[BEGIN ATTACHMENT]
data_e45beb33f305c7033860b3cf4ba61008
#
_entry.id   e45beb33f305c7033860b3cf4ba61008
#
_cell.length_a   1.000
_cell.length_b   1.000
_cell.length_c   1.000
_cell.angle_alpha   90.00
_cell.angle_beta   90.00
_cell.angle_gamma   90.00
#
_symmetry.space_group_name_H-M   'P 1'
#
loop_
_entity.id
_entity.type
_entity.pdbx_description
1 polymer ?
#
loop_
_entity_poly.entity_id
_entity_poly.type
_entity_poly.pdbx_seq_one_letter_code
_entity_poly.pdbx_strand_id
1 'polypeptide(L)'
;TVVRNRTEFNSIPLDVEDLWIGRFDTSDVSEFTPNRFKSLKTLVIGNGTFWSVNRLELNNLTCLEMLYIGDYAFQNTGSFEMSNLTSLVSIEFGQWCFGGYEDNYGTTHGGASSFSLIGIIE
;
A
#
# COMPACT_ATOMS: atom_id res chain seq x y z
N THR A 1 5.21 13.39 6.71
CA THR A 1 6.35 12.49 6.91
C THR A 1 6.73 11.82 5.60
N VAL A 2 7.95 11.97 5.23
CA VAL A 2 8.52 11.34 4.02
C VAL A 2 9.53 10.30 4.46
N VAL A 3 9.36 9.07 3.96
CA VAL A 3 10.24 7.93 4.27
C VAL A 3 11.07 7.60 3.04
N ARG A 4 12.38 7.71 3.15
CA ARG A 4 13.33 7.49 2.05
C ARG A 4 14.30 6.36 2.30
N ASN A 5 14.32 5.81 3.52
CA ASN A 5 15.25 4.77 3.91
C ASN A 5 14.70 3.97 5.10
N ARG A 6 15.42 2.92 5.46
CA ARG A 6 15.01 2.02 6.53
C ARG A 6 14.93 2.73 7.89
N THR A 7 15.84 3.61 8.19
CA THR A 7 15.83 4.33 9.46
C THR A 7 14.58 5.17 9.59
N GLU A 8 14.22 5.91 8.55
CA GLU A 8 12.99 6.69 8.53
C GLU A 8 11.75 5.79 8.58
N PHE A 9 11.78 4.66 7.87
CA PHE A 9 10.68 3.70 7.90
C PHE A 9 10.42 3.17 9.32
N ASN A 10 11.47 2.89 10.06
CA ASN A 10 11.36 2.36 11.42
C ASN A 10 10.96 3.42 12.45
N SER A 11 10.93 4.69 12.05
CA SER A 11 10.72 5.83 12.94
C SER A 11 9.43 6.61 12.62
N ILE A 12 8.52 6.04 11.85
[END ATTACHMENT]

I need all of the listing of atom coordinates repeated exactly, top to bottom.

data_e45beb33f305c7033860b3cf4ba61008
#
_entry.id   e45beb33f305c7033860b3cf4ba61008
#
_cell.length_a   1.000
_cell.length_b   1.000
_cell.length_c   1.000
_cell.angle_alpha   90.00
_cell.angle_beta   90.00
_cell.angle_gamma   90.00
#
_symmetry.space_group_name_H-M   'P 1'
#
loop_
_entity.id
_entity.type
_entity.pdbx_description
1 polymer ?
#
loop_
_entity_poly.entity_id
_entity_poly.type
_entity_poly.pdbx_seq_one_letter_code
_entity_poly.pdbx_strand_id
1 'polypeptide(L)'
;TVVRNRTEFNSIPLDVEDLWIGRFDTSDVSEFTPNRFKSLKTLVIGNGTFWSVNRLELNNLTCLEMLYIGDYAFQNTGSFEMSNLTSLVSIEFGQWCFGGYEDNYGTTHGGASSFSLIGIIE
;
A
#
# COMPACT_ATOMS: atom_id res chain seq x y z
N THR A 1 5.21 13.39 6.71
CA THR A 1 6.35 12.49 6.91
C THR A 1 6.73 11.82 5.60
N VAL A 2 7.95 11.97 5.23
CA VAL A 2 8.52 11.34 4.02
C VAL A 2 9.53 10.30 4.46
N VAL A 3 9.36 9.07 3.96
CA VAL A 3 10.24 7.93 4.27
C VAL A 3 11.07 7.60 3.04
N ARG A 4 12.38 7.71 3.15
CA ARG A 4 13.33 7.49 2.05
C ARG A 4 14.30 6.36 2.30
N ASN A 5 14.32 5.81 3.52
CA ASN A 5 15.25 4.77 3.91
C ASN A 5 14.70 3.97 5.10
N ARG A 6 15.42 2.92 5.46
CA ARG A 6 15.01 2.02 6.53
C ARG A 6 14.93 2.73 7.89
N THR A 7 15.84 3.61 8.19
CA THR A 7 15.83 4.33 9.46
C THR A 7 14.58 5.17 9.59
N GLU A 8 14.22 5.91 8.55
CA GLU A 8 12.99 6.69 8.53
C GLU A 8 11.75 5.79 8.58
N PHE A 9 11.78 4.66 7.87
CA PHE A 9 10.68 3.70 7.90
C PHE A 9 10.42 3.17 9.32
N ASN A 10 11.47 2.89 10.06
CA ASN A 10 11.36 2.36 11.42
C ASN A 10 10.96 3.42 12.45
N SER A 11 10.93 4.69 12.05
CA SER A 11 10.72 5.83 12.94
C SER A 11 9.43 6.61 12.62
N ILE A 12 8.52 6.04 11.85